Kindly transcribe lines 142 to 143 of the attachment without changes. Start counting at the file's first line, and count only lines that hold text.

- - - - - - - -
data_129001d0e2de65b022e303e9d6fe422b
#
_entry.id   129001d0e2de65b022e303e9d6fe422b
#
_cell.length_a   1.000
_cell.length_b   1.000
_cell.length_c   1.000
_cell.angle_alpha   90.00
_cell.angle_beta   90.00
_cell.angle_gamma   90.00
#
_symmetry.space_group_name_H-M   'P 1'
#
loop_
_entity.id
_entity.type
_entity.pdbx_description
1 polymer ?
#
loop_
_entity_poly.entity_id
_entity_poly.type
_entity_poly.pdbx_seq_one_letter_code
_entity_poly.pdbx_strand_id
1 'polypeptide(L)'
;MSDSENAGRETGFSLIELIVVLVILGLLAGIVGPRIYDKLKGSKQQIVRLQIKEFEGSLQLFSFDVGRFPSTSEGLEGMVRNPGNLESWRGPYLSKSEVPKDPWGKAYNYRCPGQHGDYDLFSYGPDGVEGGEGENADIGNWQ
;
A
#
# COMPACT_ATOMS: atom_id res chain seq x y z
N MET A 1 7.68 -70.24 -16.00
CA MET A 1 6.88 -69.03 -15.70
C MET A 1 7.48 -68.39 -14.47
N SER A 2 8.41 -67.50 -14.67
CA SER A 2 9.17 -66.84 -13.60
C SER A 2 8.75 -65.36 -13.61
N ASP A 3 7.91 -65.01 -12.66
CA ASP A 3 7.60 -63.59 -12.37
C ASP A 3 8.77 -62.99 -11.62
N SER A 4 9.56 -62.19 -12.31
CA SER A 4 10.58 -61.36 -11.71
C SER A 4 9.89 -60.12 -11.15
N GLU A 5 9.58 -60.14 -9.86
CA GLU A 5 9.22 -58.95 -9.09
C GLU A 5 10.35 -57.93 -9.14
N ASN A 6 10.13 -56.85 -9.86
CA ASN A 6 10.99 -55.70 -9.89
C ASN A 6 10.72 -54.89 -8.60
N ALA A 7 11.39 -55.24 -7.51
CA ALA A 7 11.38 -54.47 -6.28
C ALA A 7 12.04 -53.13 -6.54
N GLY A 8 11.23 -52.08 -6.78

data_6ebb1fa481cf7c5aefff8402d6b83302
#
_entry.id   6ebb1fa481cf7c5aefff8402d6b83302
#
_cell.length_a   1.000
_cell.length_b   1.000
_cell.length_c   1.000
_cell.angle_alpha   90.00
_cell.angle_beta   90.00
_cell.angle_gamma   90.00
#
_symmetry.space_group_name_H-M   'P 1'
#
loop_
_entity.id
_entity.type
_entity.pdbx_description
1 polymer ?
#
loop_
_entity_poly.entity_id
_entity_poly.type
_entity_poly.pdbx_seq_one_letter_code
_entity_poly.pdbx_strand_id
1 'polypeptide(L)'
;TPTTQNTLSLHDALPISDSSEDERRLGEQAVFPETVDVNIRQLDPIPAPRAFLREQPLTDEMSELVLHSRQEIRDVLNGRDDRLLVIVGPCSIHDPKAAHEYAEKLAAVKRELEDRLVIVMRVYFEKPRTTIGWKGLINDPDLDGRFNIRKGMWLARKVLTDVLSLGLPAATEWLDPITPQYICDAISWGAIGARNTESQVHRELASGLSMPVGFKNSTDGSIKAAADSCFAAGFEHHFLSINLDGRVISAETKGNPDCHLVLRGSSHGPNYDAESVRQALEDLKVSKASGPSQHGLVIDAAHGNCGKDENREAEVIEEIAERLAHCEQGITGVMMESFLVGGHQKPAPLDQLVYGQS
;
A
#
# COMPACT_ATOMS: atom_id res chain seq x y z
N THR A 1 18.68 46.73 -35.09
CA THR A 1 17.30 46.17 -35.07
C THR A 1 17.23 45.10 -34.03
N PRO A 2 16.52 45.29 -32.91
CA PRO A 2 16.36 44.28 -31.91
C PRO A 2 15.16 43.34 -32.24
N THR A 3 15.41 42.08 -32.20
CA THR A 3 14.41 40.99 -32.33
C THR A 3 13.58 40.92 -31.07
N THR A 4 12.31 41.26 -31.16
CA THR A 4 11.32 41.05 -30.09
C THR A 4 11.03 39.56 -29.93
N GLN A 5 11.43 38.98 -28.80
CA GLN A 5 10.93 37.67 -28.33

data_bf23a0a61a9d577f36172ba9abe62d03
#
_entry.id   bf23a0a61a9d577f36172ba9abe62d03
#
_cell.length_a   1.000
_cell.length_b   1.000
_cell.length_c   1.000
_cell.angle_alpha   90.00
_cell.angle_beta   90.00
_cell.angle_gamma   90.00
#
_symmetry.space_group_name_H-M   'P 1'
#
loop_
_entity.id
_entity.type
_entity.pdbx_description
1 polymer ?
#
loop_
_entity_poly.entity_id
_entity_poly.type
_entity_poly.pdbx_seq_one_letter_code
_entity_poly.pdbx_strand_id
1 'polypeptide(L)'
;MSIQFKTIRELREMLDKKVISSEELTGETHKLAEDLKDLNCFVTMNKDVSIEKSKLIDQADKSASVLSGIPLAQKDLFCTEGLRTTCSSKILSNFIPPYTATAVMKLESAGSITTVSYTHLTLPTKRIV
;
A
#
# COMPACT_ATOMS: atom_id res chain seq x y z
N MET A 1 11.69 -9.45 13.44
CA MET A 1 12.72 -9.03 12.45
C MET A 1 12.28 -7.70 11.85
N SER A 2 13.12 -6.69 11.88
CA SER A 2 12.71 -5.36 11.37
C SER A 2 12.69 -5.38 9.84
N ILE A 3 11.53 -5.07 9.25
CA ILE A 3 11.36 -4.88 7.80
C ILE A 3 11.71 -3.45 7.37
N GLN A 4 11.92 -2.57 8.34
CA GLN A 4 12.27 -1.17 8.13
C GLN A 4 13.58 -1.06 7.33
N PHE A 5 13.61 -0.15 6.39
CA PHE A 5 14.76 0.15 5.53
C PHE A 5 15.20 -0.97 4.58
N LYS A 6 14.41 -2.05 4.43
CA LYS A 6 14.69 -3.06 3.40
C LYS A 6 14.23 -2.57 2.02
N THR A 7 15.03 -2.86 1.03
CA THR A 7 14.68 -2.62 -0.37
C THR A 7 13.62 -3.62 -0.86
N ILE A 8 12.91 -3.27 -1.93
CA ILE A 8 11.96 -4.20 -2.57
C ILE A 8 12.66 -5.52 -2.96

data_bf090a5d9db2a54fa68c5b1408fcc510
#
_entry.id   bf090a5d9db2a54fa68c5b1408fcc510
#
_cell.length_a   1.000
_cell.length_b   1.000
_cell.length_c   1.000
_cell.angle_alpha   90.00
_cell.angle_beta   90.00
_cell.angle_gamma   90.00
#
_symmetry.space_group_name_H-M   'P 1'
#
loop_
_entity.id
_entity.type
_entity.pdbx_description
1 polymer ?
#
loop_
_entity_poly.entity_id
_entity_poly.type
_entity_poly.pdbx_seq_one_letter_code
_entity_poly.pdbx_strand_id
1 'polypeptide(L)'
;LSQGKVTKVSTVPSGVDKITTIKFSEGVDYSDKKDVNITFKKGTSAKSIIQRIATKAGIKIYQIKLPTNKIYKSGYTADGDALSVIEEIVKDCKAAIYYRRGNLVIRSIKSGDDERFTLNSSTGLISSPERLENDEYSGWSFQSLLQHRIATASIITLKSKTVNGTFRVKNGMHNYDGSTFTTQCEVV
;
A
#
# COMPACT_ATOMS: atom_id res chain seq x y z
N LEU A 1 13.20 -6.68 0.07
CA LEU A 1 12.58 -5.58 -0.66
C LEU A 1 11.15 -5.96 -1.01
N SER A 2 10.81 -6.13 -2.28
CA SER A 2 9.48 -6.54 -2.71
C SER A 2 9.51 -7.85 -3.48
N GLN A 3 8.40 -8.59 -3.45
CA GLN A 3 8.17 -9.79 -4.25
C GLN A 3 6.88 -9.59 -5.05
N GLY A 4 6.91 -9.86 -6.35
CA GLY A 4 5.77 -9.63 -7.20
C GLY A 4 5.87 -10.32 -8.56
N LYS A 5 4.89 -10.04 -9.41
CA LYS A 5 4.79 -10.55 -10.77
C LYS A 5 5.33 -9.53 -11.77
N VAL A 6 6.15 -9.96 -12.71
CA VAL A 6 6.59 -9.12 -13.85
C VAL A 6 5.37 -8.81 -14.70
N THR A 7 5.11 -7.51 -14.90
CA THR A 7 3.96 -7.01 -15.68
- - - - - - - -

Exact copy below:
N LYS A 6 14.41 -2.05 4.43
CA LYS A 6 14.69 -3.06 3.40